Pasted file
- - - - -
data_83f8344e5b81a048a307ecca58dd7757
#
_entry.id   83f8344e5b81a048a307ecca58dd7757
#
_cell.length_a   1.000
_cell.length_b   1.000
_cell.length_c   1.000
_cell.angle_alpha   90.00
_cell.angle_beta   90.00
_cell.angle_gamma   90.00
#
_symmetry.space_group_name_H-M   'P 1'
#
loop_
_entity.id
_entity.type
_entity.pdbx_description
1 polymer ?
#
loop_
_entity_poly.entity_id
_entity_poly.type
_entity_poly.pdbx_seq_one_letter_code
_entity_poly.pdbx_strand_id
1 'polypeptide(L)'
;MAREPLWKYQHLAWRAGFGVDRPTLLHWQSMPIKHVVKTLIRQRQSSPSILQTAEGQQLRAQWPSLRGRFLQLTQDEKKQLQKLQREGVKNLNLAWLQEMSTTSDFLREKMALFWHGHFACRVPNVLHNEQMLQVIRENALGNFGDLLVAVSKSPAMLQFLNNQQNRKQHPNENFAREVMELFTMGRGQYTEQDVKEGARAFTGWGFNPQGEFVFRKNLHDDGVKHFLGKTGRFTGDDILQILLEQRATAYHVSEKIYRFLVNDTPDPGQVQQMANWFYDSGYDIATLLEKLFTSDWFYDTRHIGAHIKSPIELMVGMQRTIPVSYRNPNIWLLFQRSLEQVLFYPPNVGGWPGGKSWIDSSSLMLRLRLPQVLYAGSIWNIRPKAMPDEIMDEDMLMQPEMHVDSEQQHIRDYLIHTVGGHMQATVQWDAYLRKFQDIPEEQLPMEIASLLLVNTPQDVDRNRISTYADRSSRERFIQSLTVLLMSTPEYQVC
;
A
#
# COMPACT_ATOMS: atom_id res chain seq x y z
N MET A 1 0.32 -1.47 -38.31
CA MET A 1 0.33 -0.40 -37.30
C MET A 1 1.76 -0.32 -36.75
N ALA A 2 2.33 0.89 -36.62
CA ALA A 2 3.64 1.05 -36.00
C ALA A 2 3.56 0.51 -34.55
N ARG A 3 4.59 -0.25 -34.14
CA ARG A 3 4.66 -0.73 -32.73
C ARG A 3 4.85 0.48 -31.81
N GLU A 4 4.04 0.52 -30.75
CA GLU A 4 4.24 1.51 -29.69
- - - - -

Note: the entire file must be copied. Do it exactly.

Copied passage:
data_83f8344e5b81a048a307ecca58dd7757
#
_entry.id   83f8344e5b81a048a307ecca58dd7757
#
_cell.length_a   1.000
_cell.length_b   1.000
_cell.length_c   1.000
_cell.angle_alpha   90.00
_cell.angle_beta   90.00
_cell.angle_gamma   90.00
#
_symmetry.space_group_name_H-M   'P 1'
#
loop_
_entity.id
_entity.type
_entity.pdbx_description
1 polymer ?
#
loop_
_entity_poly.entity_id
_entity_poly.type
_entity_poly.pdbx_seq_one_letter_code
_entity_poly.pdbx_strand_id
1 'polypeptide(L)'
;MAREPLWKYQHLAWRAGFGVDRPTLLHWQSMPIKHVVKTLIRQRQSSPSILQTAEGQQLRAQWPSLRGRFLQLTQDEKKQLQKLQREGVKNLNLAWLQEMSTTSDFLREKMALFWHGHFACRVPNVLHNEQMLQVIRENALGNFGDLLVAVSKSPAMLQFLNNQQNRKQHPNENFAREVMELFTMGRGQYTEQDVKEGARAFTGWGFNPQGEFVFRKNLHDDGVKHFLGKTGRFTGDDILQILLEQRATAYHVSEKIYRFLVNDTPDPGQVQQMANWFYDSGYDIATLLEKLFTSDWFYDTRHIGAHIKSPIELMVGMQRTIPVSYRNPNIWLLFQRSLEQVLFYPPNVGGWPGGKSWIDSSSLMLRLRLPQVLYAGSIWNIRPKAMPDEIMDEDMLMQPEMHVDSEQQHIRDYLIHTVGGHMQATVQWDAYLRKFQDIPEEQLPMEIASLLLVNTPQDVDRNRISTYADRSSRERFIQSLTVLLMSTPEYQVC
;
A
#
# COMPACT_ATOMS: atom_id res chain seq x y z
N MET A 1 0.32 -1.47 -38.31
CA MET A 1 0.33 -0.40 -37.30
C MET A 1 1.76 -0.32 -36.75
N ALA A 2 2.33 0.89 -36.62
CA ALA A 2 3.64 1.05 -36.00
C ALA A 2 3.56 0.51 -34.55
N ARG A 3 4.59 -0.25 -34.14
CA ARG A 3 4.66 -0.73 -32.73
C ARG A 3 4.85 0.48 -31.81
N GLU A 4 4.04 0.52 -30.75
CA GLU A 4 4.24 1.51 -29.69